Facebook makes sharing more selective

Aug 23, 2011
This picture taken in Paris shows the internet homepage of the community website Facebook 2009. Facebook on Tuesday announced it is rolling out improvements aimed at letting users be more selective about who gets to see what they post at the world's largest online social network.

Facebook on Tuesday announced it is rolling out improvements aimed at letting users be more selective about who gets to see what they post at the world's largest online social network.

The move came in the face of a challenge from a freshly launched Google+ social network, which has won legions of fans by allowing people to content based on which "circles" friends fall into.

"We're announcing a bunch of improvements that make it easier to share posts, photos, tags and other content with exactly the people you want," Facebook's Chris Cox said in a blog post.

"You have told us that 'who can see this?' could be clearer across Facebook, so we have made changes to make this more visual and straightforward," he continued.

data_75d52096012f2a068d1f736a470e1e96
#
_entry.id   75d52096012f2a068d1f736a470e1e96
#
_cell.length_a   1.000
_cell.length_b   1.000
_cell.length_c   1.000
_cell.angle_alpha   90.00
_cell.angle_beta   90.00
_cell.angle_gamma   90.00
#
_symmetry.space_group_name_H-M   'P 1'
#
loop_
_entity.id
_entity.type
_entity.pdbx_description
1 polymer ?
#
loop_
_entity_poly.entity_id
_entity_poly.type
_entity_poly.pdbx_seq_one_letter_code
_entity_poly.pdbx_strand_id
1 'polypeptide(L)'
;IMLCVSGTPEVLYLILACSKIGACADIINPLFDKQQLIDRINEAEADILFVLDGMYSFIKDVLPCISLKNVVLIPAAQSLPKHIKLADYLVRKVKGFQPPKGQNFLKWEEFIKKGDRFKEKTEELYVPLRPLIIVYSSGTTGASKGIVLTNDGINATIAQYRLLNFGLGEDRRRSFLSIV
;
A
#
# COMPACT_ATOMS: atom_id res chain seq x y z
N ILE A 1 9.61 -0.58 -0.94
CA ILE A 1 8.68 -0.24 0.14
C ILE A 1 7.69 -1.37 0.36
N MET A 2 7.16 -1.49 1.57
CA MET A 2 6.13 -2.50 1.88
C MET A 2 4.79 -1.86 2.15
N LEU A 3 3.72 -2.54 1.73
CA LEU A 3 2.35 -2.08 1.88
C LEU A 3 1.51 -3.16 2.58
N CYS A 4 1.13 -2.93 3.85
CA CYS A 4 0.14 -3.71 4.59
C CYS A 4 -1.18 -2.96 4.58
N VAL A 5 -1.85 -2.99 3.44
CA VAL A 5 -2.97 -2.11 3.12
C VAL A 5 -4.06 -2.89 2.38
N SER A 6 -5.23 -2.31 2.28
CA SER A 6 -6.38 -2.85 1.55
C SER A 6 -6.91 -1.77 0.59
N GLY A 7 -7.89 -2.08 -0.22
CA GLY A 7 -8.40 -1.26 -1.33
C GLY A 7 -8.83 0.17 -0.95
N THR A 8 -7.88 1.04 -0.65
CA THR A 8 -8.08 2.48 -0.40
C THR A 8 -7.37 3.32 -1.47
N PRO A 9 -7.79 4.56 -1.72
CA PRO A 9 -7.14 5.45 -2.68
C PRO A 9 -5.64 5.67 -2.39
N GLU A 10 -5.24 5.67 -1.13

The main change at Facebook will be moving controls from a settings page to places next to posts, photos and tags so people can make decisions about sharing while looking at content they are about to send to .

Changes will also make it easier for Facebook to understand who can see their online content and how it appears to others, according to Cox.

"These changes will start to roll out in the coming days," Cox said.

"Taken together, we hope these make it easier to share with exactly who you want, and that the resulting experience is a lot clearer and a lot more fun," he added.

Google is a latecomer to social networking but its new site, Google+, has grown rapidly to more than 10 million members since its launch on June 28.

In unveiling Google+, Google stressed the ability it gives users to separate online friends and family into different "Circles," or networks, and to share information only with members of a particular circle.

One of the criticisms of Facebook is that updates are shared with all of one's friends unless a user has gone through a relatively complicated process to create separate Facebook Groups.

While Google+ may be the fastest-growing social network ever, it remains to be seen whether it can pose a serious threat to the titan , which has more than 750 million members.

has a billion users worldwide that could be drawn into the California-based Internet giant's social network.

Explore further: EU case against Google shows need for new publishing models in the information age

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